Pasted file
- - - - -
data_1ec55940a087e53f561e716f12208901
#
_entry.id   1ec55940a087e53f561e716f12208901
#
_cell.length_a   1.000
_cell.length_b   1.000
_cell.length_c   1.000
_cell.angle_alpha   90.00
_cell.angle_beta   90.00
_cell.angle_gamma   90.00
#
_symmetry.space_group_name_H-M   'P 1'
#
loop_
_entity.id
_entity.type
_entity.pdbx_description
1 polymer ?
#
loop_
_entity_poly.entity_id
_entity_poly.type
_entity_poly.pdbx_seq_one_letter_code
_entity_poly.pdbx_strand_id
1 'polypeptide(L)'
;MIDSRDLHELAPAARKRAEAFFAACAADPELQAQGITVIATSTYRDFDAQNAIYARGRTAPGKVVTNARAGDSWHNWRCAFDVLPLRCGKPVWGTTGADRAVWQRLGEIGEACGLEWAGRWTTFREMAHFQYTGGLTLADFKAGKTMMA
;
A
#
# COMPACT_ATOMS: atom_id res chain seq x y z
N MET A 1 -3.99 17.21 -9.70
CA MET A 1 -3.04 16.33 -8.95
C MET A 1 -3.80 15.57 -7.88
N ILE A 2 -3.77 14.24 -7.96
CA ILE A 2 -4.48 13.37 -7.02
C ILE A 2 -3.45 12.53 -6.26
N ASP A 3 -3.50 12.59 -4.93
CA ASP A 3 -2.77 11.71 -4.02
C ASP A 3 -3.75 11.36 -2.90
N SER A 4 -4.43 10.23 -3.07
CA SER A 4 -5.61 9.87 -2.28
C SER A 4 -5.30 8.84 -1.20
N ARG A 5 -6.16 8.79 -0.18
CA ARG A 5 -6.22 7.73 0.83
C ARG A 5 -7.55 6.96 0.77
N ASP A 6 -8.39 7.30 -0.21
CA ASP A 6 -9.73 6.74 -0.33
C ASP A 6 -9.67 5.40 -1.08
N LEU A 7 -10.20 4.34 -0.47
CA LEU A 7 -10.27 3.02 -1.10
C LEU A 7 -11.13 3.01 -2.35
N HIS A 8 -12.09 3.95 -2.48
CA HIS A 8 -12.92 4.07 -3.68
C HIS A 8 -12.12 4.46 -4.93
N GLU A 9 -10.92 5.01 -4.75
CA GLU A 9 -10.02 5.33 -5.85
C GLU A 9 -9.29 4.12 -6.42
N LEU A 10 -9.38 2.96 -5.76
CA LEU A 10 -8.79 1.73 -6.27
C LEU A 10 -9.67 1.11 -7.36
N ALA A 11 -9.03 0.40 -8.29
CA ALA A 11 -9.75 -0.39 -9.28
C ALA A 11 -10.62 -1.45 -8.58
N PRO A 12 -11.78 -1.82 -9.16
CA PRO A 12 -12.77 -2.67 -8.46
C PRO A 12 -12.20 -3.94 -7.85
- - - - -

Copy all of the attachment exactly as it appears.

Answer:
data_1ec55940a087e53f561e716f12208901
#
_entry.id   1ec55940a087e53f561e716f12208901
#
_cell.length_a   1.000
_cell.length_b   1.000
_cell.length_c   1.000
_cell.angle_alpha   90.00
_cell.angle_beta   90.00
_cell.angle_gamma   90.00
#
_symmetry.space_group_name_H-M   'P 1'
#
loop_
_entity.id
_entity.type
_entity.pdbx_description
1 polymer ?
#
loop_
_entity_poly.entity_id
_entity_poly.type
_entity_poly.pdbx_seq_one_letter_code
_entity_poly.pdbx_strand_id
1 'polypeptide(L)'
;MIDSRDLHELAPAARKRAEAFFAACAADPELQAQGITVIATSTYRDFDAQNAIYARGRTAPGKVVTNARAGDSWHNWRCAFDVLPLRCGKPVWGTTGADRAVWQRLGEIGEACGLEWAGRWTTFREMAHFQYTGGLTLADFKAGKTMMA
;
A
#
# COMPACT_ATOMS: atom_id res chain seq x y z
N MET A 1 -3.99 17.21 -9.70
CA MET A 1 -3.04 16.33 -8.95
C MET A 1 -3.80 15.57 -7.88
N ILE A 2 -3.77 14.24 -7.96
CA ILE A 2 -4.48 13.37 -7.02
C ILE A 2 -3.45 12.53 -6.26
N ASP A 3 -3.50 12.59 -4.93
CA ASP A 3 -2.77 11.71 -4.02
C ASP A 3 -3.75 11.36 -2.90
N SER A 4 -4.43 10.23 -3.07
CA SER A 4 -5.61 9.87 -2.28
C SER A 4 -5.30 8.84 -1.20
N ARG A 5 -6.16 8.79 -0.18
CA ARG A 5 -6.22 7.73 0.83
C ARG A 5 -7.55 6.96 0.77
N ASP A 6 -8.39 7.30 -0.21
CA ASP A 6 -9.73 6.74 -0.33
C ASP A 6 -9.67 5.40 -1.08
N LEU A 7 -10.20 4.34 -0.47
CA LEU A 7 -10.27 3.02 -1.10
C LEU A 7 -11.13 3.01 -2.35
N HIS A 8 -12.09 3.95 -2.48
CA HIS A 8 -12.92 4.07 -3.68
C HIS A 8 -12.12 4.46 -4.93
N GLU A 9 -10.92 5.01 -4.75
CA GLU A 9 -10.02 5.33 -5.85
C GLU A 9 -9.29 4.12 -6.42
N LEU A 10 -9.38 2.96 -5.76
CA LEU A 10 -8.79 1.73 -6.27
C LEU A 10 -9.67 1.11 -7.36
N ALA A 11 -9.03 0.40 -8.29
CA ALA A 11 -9.75 -0.39 -9.28
C ALA A 11 -10.62 -1.45 -8.58
N PRO A 12 -11.78 -1.82 -9.16
CA PRO A 12 -12.77 -2.67 -8.46
C PRO A 12 -12.20 -3.94 -7.85